Basics of Handling Flood Restoration of Concrete Floors Affected

Apr 11


Ma. Theresa Galan

Ma. Theresa Galan

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Flood situations are never something to mess around with. They often require professional restoration services. The biggest concern is drying everything as quickly as possible to restore the property to pre flood conditions.

The porous nature of concrete floors allows for the absorption of materials into the floor. This makes it particularly tricky to clean concrete floors after a flood. Water causes stains and the formation of mold and mildew which results in dank,Basics of Handling Flood Restoration of Concrete Floors Affected Articles musky odor. Concrete is often challenging to dry because it has unique properties in flood conditions.

Often, once the walls contents of the room are dried, often people believe that the concrete is also dry.  People then proceed to restore their room and add new flooring. Not too soon after, they start to have problems with the new flooring and claim it is defective. The real problem is most likely that the concrete was not completely dried when they laid the new flooring down.

The dew point is often the issue. Dew point is the temperature at which water vapor in the air begins to condense into water or "dew". As the air cools, its ability to hold moisture is reduced. If it continues to cool, eventually the air becomes saturated with moisture and then condenses into water droplets. Normally, a concrete floor is significantly cooler than the rest of the room. Condensation will therefore occur at the surface of the concrete long before it happens elsewhere in the room. Such condensation may form on the concrete even if the rest of the room, walls, and contents have dried to their normal condition. Unfortunately, many contractors who are flood restoration professionals are unaware of the dew point issue. They will lay down new flooring and the customer will run into problems later down the road.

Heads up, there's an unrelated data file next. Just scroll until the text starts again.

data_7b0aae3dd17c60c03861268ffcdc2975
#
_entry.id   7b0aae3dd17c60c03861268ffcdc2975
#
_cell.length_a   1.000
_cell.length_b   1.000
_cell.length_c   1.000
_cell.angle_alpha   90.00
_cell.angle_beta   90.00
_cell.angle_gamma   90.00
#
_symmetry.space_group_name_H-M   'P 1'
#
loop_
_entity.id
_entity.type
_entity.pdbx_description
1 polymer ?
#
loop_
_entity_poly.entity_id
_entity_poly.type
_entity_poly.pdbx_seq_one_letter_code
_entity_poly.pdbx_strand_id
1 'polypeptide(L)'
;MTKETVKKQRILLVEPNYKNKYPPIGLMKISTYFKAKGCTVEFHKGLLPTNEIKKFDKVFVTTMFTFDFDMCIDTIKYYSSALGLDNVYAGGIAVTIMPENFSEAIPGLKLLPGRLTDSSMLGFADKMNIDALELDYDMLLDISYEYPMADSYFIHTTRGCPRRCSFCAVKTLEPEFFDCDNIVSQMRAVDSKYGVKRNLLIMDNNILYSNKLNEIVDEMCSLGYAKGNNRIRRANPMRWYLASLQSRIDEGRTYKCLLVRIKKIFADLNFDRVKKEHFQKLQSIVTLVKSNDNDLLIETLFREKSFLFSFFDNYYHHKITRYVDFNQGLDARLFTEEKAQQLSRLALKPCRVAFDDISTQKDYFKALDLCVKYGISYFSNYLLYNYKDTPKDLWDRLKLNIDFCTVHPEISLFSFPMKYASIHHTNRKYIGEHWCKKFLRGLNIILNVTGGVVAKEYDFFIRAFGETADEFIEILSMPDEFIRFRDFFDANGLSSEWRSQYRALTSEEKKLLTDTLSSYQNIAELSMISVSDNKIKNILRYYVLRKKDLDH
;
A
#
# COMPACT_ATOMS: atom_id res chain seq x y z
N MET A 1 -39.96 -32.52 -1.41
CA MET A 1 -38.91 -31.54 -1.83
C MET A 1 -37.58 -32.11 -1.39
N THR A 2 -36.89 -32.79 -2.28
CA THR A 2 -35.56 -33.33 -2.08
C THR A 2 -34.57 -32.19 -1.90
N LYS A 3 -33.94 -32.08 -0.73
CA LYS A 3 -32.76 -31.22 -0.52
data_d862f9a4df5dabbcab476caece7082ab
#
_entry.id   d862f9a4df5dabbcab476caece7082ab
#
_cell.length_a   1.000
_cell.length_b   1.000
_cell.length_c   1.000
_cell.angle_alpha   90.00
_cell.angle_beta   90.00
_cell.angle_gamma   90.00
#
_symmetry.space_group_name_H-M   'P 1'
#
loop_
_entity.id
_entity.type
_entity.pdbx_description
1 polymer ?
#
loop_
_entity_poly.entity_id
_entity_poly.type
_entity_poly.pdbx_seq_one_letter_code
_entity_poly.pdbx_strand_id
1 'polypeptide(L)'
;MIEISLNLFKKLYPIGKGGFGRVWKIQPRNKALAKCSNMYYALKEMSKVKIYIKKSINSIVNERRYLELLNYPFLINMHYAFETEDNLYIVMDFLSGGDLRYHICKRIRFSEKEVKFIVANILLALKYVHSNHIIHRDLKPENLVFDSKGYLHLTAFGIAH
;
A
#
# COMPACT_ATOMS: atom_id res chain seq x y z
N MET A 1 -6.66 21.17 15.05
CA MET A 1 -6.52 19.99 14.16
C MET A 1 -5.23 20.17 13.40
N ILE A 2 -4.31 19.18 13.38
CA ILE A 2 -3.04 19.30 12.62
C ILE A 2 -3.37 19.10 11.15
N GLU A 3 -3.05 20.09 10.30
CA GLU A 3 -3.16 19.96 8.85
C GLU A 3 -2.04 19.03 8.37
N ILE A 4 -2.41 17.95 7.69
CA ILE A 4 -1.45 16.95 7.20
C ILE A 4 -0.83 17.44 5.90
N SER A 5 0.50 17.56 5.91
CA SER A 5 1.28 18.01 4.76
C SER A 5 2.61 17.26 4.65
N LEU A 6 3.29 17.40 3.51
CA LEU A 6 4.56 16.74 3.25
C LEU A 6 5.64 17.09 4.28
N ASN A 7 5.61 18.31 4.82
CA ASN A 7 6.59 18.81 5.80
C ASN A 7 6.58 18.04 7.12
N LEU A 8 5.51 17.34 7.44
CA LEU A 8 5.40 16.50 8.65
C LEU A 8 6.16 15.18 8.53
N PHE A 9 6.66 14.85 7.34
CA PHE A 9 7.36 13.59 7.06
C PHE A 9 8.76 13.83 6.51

An issue you can run into with damp concrete is that water-based adhesives will not cure properly. As water-based adhesives have become more popular, this has become a bigger issue when dealing with restoration. As moisture evaporates from the concrete, the water-based adhesive absorbs it. When the adhesive absorbs more moisture it cannot stick to the floor properly. Since the adhesive fails to become fixed, it will soften and move. A sign this has happened are bubbles or blisters in certain flooring materials. When tile is applied, the adhesive may ooze or leak out along the edges of the joints or seams. People may believe that the flooring material is defective, but the real problem is that the concrete has not been dried properly. When water-based adhesives are used under the right conditions, they are extremely effective.        

Staining or sealing concrete prevents the absorption of these materials and allows for quicker clean-up. However, unsealed concrete floors can be cleaned and restored with a little bit of work. Wait for the flood water to recede or rent a sump pump to speed up the process. If you choose to use a sump pump, make sure that the flood waters have receded from around your home completely. Remove all debris and discard what cannot be cleaned with bleach. Shovel out all mud, silt and grime to the best of your ability.     

Because concrete is hydrophilic (water-loving) this equilibrium humidity can often be in the upper 60's. Any reading below 72% is sufficient to install carpet or tile flooring. Wood floors should have readings below 70%. The next best thing to dry concrete is air flow.  You may use a dehumidifier to help.

Go to main page Auckland Flood Restoration for additional insights and assistance